Kathryn Larsen – aka the Seaweed Girl – is not your average architect. She explores and develops the potential of seaweed, seagrass and seashells on a mission to design more sustainable buildings. 5 asked her about her projects and why we must rethink how buildings are made.
What first interested you in working with materials from the sea?
It started with a deep obsession and nerdiness about traditional architecture. I spent a year in Japan looking at how old building techniques were used and refreshed for use in new buildings, and then when I came to study in Denmark, I kept looking at all the regional architecture with the same fascination. I came across the houses using seaweed on thatched roofs on [the northern Danish island of] Læsø, and all I wanted to know was: how do you build with this material?
When I came to Copenhagen, I shifted to study architectural technology. One day, I noticed that all the materials we were using in school were synthetic, including the materials and the wall finishes, using paint made from plastic. We had one professor who said: actually in the old days we did not build like this, we built with natural materials. That’s when I found out that seagrass is also an excellent thermal insulator. It drove me even further down the rabbit hole until I eventually did my whole thesis on how to use this material in construction and how to thatch with it.
What have you made with it so far?
The first thing I developed was prefabricated thatched panels. Over a two-year period in two different test locations, they both failed but for different reasons – one because there wasn’t an air gap between the seagrass so it just rotted on the frame; the second was too open so it just got too exposed.
I ended up going to Møn [an island in the southeast of Denmark] and met with the seagrass farmers who have been doing this since the 1950s, and they showed me a technique that has never been written about, where they thatch it on gables and they weave a thick stick through the construction and press it down. That provides enough tension to keep the seagrass in place – and that was the missing key.
“There are houses in America from 1682 that had seagrass insulation in their walls. This is old school”
What’s so great about working with seagrass products?
Seagrass is a great fire-resistant natural resource, because of the salt. It was patented in the US in the 1970s because you can pulverise it and spray it on to things, and the salt will make it fire retardant.
The other thing is longevity. There are houses in America from 1682 that had seagrass insulation in their walls and when people opened up the walls to renovate them, all this seagrass fell out. So it lasts a really long time in a proper wall cavity system. It was one of the first insulation products on the market in the US. This is old school.
What other sea-based products have you created?
We’ve created a small-scale production of Zeeglas Seaweed Bioplastic lamps, completed a research project at Venice Biennale, mapping, drying and documenting seaweed in the lagoon, finishing up by creating a stool using seaweed leather from the lagoon. We have developed some seaweed paint recently, based on a formulation from a traditional Danish use of seaweed as a gelatinous paint for ceilings. We’ve also used granulated mussel shells to create a concrete construction.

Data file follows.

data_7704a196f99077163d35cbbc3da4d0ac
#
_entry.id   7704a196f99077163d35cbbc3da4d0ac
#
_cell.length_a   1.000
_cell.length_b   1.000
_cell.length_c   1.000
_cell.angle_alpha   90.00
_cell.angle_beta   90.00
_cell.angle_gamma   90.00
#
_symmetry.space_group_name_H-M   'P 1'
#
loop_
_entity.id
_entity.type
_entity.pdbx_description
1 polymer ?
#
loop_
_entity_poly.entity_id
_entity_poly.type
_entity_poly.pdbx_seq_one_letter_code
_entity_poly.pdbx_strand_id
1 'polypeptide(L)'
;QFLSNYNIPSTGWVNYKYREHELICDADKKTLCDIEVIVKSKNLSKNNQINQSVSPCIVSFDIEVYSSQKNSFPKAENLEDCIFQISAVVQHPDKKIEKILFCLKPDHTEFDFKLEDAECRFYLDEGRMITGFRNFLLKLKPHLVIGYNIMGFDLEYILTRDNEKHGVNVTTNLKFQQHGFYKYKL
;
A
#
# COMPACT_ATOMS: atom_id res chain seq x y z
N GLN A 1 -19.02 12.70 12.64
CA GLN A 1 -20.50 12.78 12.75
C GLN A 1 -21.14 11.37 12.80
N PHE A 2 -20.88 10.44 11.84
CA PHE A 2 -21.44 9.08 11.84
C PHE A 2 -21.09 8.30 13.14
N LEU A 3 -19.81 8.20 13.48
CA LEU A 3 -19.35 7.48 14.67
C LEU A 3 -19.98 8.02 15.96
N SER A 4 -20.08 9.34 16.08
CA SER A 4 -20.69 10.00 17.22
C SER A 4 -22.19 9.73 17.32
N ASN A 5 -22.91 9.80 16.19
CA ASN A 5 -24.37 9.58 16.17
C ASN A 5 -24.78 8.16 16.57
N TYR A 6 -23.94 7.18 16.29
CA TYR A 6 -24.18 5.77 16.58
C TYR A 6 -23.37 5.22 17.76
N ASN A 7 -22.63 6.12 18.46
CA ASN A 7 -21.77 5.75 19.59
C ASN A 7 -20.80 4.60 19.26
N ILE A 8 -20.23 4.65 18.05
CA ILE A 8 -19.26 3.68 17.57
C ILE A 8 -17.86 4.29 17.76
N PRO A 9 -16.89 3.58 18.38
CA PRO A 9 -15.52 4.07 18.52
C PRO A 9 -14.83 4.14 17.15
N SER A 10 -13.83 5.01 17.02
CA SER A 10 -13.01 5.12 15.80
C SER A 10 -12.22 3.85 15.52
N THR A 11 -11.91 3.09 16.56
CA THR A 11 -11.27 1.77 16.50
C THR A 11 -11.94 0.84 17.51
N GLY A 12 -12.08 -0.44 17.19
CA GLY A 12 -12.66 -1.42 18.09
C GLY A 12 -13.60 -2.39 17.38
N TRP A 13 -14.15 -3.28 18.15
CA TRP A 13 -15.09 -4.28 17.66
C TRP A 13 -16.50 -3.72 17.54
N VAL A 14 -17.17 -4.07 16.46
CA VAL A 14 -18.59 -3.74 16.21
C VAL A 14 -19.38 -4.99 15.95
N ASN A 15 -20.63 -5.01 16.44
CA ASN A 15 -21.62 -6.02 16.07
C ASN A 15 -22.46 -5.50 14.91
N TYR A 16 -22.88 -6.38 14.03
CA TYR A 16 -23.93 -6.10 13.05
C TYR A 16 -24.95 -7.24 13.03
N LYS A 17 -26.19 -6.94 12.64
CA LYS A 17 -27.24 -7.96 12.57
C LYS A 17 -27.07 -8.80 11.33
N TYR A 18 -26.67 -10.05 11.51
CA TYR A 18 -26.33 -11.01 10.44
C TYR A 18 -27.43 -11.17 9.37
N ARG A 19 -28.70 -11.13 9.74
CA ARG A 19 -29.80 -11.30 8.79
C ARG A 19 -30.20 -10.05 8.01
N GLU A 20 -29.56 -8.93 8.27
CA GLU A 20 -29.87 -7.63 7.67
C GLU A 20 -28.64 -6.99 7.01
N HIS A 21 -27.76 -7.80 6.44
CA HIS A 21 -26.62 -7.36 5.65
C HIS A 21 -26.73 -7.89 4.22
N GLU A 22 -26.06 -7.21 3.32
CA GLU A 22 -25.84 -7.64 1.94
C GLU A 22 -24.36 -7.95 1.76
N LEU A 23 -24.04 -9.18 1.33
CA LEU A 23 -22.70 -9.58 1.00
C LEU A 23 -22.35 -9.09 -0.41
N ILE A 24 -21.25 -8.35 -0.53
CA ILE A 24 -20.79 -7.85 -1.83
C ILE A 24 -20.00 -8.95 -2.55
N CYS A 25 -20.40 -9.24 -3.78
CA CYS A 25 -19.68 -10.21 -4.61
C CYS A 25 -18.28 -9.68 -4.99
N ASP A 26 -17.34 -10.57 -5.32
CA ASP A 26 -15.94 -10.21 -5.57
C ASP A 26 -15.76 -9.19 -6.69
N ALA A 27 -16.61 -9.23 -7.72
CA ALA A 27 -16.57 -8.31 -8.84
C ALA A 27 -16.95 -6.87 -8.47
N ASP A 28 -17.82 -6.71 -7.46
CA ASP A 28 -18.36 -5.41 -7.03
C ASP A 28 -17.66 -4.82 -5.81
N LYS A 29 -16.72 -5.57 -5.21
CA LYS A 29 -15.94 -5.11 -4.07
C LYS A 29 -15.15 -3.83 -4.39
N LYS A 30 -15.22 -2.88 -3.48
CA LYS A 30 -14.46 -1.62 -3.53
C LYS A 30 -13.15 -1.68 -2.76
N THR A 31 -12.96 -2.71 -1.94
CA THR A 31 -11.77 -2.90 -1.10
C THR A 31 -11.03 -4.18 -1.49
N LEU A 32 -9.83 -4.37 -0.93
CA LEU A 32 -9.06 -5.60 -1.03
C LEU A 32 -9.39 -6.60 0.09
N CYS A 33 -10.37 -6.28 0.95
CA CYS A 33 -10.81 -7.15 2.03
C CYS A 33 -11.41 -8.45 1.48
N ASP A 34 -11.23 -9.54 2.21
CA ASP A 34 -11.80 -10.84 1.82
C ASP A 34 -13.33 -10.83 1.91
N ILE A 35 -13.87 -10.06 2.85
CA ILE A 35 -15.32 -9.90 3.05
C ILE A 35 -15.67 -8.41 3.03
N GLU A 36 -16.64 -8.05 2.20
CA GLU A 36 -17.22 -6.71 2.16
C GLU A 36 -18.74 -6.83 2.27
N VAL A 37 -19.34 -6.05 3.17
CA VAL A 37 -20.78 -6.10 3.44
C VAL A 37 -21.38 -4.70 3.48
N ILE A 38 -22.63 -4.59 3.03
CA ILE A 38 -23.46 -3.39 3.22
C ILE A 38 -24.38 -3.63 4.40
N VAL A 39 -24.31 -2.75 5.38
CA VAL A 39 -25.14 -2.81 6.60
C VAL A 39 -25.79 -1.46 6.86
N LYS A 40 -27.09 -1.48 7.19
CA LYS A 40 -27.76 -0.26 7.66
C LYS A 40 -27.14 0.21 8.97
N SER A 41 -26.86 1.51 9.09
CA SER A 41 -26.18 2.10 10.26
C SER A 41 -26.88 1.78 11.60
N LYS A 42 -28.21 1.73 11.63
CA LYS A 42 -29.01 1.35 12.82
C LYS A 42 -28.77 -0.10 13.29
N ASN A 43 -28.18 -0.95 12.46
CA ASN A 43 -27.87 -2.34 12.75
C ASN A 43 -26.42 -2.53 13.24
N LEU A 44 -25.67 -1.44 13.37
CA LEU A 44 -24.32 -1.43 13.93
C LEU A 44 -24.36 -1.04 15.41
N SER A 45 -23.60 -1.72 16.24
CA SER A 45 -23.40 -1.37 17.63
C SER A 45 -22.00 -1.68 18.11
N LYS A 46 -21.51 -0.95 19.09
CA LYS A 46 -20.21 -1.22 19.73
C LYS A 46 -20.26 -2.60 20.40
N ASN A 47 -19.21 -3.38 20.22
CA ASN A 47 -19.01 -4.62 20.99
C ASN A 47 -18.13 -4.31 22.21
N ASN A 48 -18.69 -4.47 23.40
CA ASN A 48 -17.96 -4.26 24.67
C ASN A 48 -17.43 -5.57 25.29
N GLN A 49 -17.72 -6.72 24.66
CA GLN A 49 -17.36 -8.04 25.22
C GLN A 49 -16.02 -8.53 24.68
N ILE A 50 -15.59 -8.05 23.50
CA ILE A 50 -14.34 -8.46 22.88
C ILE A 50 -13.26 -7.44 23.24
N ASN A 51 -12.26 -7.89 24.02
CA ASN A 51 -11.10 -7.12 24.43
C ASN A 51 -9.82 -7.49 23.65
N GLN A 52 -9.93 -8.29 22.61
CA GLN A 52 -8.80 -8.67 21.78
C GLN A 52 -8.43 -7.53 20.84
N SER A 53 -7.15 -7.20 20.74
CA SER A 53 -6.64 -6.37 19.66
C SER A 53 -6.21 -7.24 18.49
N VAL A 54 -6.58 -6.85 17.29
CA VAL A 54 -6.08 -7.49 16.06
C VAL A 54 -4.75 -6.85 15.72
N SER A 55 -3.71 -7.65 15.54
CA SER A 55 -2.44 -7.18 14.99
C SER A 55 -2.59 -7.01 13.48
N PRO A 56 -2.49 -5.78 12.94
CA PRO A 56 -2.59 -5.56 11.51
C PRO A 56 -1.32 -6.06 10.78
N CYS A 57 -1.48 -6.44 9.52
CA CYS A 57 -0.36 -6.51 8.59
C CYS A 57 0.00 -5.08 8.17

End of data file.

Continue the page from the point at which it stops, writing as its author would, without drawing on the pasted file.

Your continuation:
Why does the buildings and construction sector need to be more sustainable?
Building construction creates 40% of the world’s carbon dioxide emissions and it is one of the most polluting industries as a whole.
Using seagrass can be a sustainable solution, but it is super country-specific and location-specific. In the Mediterranean, there is a tonne of seagrass washing up, and in Denmark, hundreds of thousands of tonnes are washed up annually, so harvesting it and using it there is a viable business.
There is so much of it, that in Denmark and Germany it ends up being buried in landfills, essentially being composted. When it rots in huge amounts on the beach, it can give off poisonous gases, so it does have to be removed. But you also don’t want to remove too much of it. We are careful to encourage people not to harvest it themselves without knowing what they are doing. At the beach, herring spawn eggs in the seagrass, and it also prevents coastal erosion. It is supposed to be there!
To make sure we harvest the right amount, we work with the farmers, and the farmers work with the local municipalities, who monitor it and control it at a higher level.
How do you see things changing for architects and the buildings industry?
I think we’re starting to see a shift in perspective towards healthier materials for the climate, and more local materials. I’m having to do a little bit less educating of clients about why certain materials should be less used than others. I also see more education for tradespeople in Denmark about how to use biogenic materials in construction.
The hardest thing is money. There are few investors who want to back something that is so experimental… especially when it comes to building materials, even those that have been in use for thousands of years. You need a tonne of money for testing and to prove that it’s safe and secure.
What are you working on now?
We’re developing a shell-based concrete right now, and we want to use it to make artificial reefs. We discovered that a lot of the reefs being deployed by NGOs are concrete, or concrete-derived. Usually concrete is really toxic to sea life.
We saw an opportunity using shells – a waste product from restaurants and from shellfish farms – which I have experimented with, mixing with glue from seaweed and a little gelatin and heated to around 200°C, to create a kind of brick. We’re looking to work with The Fieldwork Company, a research organisation in Groningen in The Netherlands, to test it as a reef this winter.